One rainy evening when our parents were out, Didi thought she heard robbers trying to enter the house. She took her black machine gun to guard the kitchen door at the back and left me hiding behind the curtain near the front door. My gun was a nifty space laser that could strike fear into any number of alien hearts, but I had misgivings about whether its flashing red lights and sharp pew-pew sounds would intimidate flesh-and-blood humans. I awoke with a start trying to shoot my father on the nose as he gathered me up in his arms to put me to bed. At some point in the evening, Didi had wandered off and gone to sleep, leaving me on guard.

Like other Indian children of the postcolonial era, we grew up reading adventure stories by British writers. The weather in these books confused us. Why was a hot, sunny day cause for celebration and a rainy day dull and dreary? In our world, a good monsoon meant a good year for everyone. It was in our bones to welcome the rains with joy and relief. Some afternoons when we danced in the rain, our mother would join us and raise her sari daintily above the ankles to jump through puddles, splashing herself and everybody else. I thought to myself that when I grew up, I would wear saris and jump through puddles, just like her.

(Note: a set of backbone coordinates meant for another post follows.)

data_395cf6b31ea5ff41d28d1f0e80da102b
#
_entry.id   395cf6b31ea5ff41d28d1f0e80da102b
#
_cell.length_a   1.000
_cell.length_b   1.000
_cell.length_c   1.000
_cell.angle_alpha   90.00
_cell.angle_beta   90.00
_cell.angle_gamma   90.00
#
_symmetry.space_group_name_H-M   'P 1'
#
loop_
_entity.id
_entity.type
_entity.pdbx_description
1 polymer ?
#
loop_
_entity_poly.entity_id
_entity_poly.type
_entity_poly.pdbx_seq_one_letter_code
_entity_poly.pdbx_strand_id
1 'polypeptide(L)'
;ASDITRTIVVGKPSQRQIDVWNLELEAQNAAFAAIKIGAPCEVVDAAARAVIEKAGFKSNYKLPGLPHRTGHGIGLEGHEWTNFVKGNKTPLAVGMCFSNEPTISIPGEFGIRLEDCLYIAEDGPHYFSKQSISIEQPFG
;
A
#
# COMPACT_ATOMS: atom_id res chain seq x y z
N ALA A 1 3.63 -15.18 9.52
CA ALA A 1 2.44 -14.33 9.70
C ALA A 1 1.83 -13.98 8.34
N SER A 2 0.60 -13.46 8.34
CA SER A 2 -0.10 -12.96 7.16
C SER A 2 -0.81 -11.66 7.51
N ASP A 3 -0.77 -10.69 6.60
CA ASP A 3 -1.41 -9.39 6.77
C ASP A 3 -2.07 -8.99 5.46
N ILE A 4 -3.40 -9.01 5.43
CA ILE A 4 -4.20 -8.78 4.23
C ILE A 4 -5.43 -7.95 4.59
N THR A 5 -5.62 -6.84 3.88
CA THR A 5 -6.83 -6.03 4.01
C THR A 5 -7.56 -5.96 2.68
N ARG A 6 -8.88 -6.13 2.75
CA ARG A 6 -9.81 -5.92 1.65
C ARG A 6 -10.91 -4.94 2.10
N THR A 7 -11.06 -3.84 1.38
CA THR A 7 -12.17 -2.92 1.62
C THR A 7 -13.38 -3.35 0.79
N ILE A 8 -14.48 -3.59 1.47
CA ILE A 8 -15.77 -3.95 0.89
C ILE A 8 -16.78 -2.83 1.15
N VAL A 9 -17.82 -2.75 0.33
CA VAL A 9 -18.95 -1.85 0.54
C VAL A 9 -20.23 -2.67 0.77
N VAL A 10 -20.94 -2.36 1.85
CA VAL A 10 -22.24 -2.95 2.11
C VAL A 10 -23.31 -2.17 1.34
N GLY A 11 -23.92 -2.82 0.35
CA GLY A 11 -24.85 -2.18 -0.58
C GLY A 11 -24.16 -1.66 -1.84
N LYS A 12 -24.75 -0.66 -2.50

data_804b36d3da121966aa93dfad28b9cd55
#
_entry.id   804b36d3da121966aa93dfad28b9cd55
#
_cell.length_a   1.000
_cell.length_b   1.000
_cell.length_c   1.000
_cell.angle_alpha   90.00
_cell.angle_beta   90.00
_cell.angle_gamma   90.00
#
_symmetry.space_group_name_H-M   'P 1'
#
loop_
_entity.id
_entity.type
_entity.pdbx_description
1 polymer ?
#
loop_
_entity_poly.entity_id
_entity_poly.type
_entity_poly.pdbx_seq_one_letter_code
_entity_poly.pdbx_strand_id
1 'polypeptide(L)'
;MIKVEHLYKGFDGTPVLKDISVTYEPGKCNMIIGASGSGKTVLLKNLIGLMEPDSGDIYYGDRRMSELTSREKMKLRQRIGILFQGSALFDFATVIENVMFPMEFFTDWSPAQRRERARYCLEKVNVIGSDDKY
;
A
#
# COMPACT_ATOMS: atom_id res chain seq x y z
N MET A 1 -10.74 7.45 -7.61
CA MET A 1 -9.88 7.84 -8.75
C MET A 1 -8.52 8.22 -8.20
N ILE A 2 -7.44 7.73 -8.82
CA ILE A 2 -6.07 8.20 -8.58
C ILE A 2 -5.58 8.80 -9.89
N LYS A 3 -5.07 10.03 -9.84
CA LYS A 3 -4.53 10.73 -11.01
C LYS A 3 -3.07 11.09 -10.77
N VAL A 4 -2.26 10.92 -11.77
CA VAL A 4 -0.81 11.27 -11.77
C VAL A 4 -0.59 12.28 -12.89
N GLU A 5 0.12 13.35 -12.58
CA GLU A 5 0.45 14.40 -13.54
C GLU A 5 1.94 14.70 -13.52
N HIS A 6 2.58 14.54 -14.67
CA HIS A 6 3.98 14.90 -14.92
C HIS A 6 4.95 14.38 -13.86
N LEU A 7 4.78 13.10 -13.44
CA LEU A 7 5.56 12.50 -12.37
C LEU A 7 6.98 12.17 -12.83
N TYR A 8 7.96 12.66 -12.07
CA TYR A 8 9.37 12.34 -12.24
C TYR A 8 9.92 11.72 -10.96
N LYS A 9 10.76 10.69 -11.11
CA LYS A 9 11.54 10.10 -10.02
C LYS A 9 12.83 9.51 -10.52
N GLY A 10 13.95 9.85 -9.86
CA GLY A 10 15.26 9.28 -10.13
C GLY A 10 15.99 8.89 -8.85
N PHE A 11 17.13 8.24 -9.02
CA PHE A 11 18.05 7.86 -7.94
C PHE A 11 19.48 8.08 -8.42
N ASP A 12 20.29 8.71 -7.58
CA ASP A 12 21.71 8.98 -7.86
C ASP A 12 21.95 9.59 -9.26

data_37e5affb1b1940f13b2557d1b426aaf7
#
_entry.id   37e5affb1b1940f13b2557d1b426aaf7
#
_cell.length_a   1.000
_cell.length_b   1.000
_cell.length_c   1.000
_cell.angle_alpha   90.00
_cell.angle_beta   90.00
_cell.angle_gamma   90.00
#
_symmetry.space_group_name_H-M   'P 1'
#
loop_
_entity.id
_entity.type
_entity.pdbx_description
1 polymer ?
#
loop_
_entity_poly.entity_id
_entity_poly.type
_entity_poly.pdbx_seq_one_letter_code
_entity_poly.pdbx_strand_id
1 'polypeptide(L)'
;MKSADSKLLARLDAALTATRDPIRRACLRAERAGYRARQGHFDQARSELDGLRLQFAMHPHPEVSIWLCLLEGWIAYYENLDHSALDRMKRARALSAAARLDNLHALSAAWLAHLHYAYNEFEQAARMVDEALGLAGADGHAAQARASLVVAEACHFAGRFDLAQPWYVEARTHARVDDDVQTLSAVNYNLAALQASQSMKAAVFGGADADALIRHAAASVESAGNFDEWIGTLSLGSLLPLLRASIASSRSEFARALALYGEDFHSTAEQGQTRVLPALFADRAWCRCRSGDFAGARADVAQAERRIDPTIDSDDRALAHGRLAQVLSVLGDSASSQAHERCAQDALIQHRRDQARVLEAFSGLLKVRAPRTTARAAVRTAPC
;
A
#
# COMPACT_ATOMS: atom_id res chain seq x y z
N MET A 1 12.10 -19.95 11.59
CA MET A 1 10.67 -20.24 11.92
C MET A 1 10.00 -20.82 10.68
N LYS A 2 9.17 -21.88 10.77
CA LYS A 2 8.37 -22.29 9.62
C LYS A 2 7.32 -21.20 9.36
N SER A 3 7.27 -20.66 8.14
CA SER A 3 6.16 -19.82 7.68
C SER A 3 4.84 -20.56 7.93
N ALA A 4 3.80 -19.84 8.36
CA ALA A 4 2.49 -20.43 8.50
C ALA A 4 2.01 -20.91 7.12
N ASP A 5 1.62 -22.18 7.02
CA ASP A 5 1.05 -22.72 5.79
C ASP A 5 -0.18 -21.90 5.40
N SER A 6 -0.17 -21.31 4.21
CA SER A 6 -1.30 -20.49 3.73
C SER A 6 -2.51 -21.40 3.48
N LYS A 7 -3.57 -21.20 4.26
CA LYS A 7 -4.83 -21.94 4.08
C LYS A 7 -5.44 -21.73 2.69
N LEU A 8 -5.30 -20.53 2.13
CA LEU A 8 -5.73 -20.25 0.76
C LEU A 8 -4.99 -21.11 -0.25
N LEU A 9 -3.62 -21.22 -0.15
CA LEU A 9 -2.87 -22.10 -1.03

At the boarding school I went to in my teens, there was a gigantic rock formation just outside our dorm. At the top was a large boulder with a groove rubbed into it by generations of girls’ bottoms. This rock was in much demand for its view of the beyond. It looked out onto a world of guava fields and goats and possibility, far removed from the school rules and uniforms and exam preps of our reality. We would go there one by one with our music cassettes and letter-writing notepaper, and if we saw a girl already perched at the top, return disappointed to sit instead in the crowded dormitory. When it rained we would risk life and limb to clamber to the top, lie back, and look at raindrops fall in daggers from the sky.